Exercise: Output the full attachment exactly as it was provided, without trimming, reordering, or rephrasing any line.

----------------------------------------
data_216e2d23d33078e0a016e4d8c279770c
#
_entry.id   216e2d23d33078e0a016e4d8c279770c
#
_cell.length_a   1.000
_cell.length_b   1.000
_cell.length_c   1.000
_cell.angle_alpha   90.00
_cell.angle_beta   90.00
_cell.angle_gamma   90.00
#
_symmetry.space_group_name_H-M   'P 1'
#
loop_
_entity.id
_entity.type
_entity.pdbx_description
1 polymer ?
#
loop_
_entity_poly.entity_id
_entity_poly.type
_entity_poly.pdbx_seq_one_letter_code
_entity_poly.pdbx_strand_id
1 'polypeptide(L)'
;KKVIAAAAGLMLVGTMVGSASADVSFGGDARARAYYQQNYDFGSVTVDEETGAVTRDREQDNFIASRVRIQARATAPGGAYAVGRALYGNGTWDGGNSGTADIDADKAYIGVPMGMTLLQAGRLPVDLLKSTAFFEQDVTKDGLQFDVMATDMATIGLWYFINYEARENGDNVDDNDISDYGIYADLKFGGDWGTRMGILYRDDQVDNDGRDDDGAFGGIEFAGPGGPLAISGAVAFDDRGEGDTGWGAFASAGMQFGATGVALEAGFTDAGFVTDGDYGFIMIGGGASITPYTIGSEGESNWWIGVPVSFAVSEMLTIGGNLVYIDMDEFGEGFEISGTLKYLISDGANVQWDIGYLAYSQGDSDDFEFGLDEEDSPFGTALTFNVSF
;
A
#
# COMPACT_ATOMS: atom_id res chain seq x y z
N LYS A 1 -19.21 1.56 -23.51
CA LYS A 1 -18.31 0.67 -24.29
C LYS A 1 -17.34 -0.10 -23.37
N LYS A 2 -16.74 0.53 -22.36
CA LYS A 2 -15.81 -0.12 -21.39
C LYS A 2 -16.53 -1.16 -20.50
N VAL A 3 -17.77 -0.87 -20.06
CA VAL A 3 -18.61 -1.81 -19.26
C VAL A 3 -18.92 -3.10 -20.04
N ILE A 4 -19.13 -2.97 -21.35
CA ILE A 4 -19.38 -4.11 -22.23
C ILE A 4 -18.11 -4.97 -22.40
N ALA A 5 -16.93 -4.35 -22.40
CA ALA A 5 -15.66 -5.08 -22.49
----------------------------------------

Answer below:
data_216e2d23d33078e0a016e4d8c279770c
#
_entry.id   216e2d23d33078e0a016e4d8c279770c
#
_cell.length_a   1.000
_cell.length_b   1.000
_cell.length_c   1.000
_cell.angle_alpha   90.00
_cell.angle_beta   90.00
_cell.angle_gamma   90.00
#
_symmetry.space_group_name_H-M   'P 1'
#
loop_
_entity.id
_entity.type
_entity.pdbx_description
1 polymer ?
#
loop_
_entity_poly.entity_id
_entity_poly.type
_entity_poly.pdbx_seq_one_letter_code
_entity_poly.pdbx_strand_id
1 'polypeptide(L)'
;KKVIAAAAGLMLVGTMVGSASADVSFGGDARARAYYQQNYDFGSVTVDEETGAVTRDREQDNFIASRVRIQARATAPGGAYAVGRALYGNGTWDGGNSGTADIDADKAYIGVPMGMTLLQAGRLPVDLLKSTAFFEQDVTKDGLQFDVMATDMATIGLWYFINYEARENGDNVDDNDISDYGIYADLKFGGDWGTRMGILYRDDQVDNDGRDDDGAFGGIEFAGPGGPLAISGAVAFDDRGEGDTGWGAFASAGMQFGATGVALEAGFTDAGFVTDGDYGFIMIGGGASITPYTIGSEGESNWWIGVPVSFAVSEMLTIGGNLVYIDMDEFGEGFEISGTLKYLISDGANVQWDIGYLAYSQGDSDDFEFGLDEEDSPFGTALTFNVSF
;
A
#
# COMPACT_ATOMS: atom_id res chain seq x y z
N LYS A 1 -19.21 1.56 -23.51
CA LYS A 1 -18.31 0.67 -24.29
C LYS A 1 -17.34 -0.10 -23.37
N LYS A 2 -16.74 0.53 -22.36
CA LYS A 2 -15.81 -0.12 -21.39
C LYS A 2 -16.53 -1.16 -20.50
N VAL A 3 -17.77 -0.87 -20.06
CA VAL A 3 -18.61 -1.81 -19.26
C VAL A 3 -18.92 -3.10 -20.04
N ILE A 4 -19.13 -2.97 -21.35
CA ILE A 4 -19.38 -4.11 -22.23
C ILE A 4 -18.11 -4.97 -22.40
N ALA A 5 -16.93 -4.35 -22.40
CA ALA A 5 -15.66 -5.08 -22.49